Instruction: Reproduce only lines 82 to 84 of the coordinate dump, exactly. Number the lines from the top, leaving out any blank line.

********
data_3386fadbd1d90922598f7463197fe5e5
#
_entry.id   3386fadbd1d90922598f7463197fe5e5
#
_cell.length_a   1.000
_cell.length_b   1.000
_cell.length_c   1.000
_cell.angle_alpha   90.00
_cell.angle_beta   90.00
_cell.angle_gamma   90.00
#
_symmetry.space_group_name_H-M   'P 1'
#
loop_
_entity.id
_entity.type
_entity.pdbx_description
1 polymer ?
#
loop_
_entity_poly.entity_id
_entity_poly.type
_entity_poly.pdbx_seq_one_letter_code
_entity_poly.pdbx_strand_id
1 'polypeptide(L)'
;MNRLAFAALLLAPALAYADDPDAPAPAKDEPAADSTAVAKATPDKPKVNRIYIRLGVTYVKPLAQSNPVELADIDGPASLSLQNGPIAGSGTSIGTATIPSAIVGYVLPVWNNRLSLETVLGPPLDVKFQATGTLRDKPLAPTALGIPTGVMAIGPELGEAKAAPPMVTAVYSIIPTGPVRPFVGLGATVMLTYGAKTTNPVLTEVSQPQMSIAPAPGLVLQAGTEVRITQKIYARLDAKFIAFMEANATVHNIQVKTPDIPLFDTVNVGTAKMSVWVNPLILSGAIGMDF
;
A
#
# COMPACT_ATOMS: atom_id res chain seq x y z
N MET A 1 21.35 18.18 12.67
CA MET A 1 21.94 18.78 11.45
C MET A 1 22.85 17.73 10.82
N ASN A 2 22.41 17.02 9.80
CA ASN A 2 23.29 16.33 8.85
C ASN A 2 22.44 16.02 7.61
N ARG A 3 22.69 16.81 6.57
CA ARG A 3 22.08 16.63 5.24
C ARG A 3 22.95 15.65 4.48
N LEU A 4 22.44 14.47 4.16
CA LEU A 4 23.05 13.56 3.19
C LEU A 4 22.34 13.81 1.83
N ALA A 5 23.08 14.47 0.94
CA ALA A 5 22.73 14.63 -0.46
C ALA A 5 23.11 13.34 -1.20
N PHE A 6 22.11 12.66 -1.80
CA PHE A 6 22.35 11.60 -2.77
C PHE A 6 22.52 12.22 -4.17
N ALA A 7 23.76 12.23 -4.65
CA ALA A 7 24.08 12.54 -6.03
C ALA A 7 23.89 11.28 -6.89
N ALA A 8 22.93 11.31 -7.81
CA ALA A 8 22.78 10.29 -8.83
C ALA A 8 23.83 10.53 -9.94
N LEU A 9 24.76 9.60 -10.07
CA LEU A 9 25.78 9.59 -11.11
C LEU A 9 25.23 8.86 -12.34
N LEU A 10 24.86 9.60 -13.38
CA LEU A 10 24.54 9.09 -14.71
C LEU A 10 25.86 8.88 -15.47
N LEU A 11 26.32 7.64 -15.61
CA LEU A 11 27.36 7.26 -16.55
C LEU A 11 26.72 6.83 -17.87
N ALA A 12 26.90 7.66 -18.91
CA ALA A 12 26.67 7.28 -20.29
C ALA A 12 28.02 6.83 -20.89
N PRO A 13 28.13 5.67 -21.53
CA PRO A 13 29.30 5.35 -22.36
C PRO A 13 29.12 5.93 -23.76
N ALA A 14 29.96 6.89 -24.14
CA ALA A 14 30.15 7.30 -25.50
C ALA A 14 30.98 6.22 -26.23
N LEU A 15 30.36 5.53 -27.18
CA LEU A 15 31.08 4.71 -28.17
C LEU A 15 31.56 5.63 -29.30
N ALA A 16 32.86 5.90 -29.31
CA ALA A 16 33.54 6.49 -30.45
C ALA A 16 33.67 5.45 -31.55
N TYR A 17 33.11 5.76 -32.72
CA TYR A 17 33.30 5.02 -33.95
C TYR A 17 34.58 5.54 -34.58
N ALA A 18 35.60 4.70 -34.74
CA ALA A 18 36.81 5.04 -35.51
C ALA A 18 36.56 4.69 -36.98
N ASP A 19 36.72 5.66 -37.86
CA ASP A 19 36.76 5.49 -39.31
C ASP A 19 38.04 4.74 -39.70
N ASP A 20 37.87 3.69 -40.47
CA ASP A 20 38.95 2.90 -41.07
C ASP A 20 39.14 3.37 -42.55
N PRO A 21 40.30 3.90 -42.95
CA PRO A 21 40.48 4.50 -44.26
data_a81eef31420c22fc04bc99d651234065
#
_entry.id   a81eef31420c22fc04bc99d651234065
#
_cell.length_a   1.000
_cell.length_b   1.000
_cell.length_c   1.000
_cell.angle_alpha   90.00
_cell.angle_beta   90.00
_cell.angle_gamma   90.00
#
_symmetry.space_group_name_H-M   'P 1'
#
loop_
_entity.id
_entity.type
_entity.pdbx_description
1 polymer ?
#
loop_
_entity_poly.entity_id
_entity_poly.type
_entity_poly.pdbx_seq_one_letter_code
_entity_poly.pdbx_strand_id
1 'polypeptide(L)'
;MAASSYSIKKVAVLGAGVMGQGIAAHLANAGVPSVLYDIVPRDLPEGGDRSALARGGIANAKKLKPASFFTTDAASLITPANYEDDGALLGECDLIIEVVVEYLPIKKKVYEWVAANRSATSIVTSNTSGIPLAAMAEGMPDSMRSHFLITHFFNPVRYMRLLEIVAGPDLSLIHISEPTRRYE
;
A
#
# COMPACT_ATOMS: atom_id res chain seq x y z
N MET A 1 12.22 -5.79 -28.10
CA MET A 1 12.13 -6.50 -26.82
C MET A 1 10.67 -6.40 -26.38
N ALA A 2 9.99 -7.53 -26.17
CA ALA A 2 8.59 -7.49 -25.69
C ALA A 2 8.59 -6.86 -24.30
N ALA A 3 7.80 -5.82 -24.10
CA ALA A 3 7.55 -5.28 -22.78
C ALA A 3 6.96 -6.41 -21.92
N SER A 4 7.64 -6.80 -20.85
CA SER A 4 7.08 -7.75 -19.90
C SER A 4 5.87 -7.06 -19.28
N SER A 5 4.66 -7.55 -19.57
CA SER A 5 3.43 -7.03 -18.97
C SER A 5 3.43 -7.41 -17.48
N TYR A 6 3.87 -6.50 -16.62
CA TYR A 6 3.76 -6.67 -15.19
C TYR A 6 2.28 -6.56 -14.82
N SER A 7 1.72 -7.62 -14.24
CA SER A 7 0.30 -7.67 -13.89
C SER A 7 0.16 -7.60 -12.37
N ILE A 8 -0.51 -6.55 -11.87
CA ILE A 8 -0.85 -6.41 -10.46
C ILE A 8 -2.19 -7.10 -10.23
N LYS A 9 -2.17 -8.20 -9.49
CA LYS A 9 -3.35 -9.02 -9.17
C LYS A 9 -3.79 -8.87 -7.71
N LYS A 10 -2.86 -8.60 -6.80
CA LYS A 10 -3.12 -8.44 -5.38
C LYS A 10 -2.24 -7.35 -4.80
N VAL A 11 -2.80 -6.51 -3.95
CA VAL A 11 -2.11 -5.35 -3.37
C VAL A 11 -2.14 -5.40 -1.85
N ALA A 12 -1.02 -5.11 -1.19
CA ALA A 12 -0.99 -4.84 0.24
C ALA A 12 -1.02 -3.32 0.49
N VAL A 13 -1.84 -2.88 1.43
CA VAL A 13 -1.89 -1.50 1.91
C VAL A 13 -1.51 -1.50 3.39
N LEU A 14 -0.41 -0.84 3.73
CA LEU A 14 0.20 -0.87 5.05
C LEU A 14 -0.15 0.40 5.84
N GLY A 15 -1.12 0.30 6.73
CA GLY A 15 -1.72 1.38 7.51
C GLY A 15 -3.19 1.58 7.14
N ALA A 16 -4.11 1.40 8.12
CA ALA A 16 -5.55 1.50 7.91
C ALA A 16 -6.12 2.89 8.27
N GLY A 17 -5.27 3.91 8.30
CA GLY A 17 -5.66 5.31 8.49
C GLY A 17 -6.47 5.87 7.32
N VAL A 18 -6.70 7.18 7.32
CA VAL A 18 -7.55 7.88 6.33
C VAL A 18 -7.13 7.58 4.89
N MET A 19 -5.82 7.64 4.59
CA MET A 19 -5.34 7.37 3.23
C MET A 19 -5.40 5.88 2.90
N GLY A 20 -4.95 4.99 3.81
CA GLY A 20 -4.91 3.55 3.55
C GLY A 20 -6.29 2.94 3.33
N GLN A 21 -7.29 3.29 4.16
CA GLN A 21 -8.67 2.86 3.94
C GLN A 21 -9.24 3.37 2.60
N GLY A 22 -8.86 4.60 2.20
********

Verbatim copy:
N ALA A 18 35.60 4.70 -34.74
CA ALA A 18 36.81 5.04 -35.51
C ALA A 18 36.56 4.69 -36.98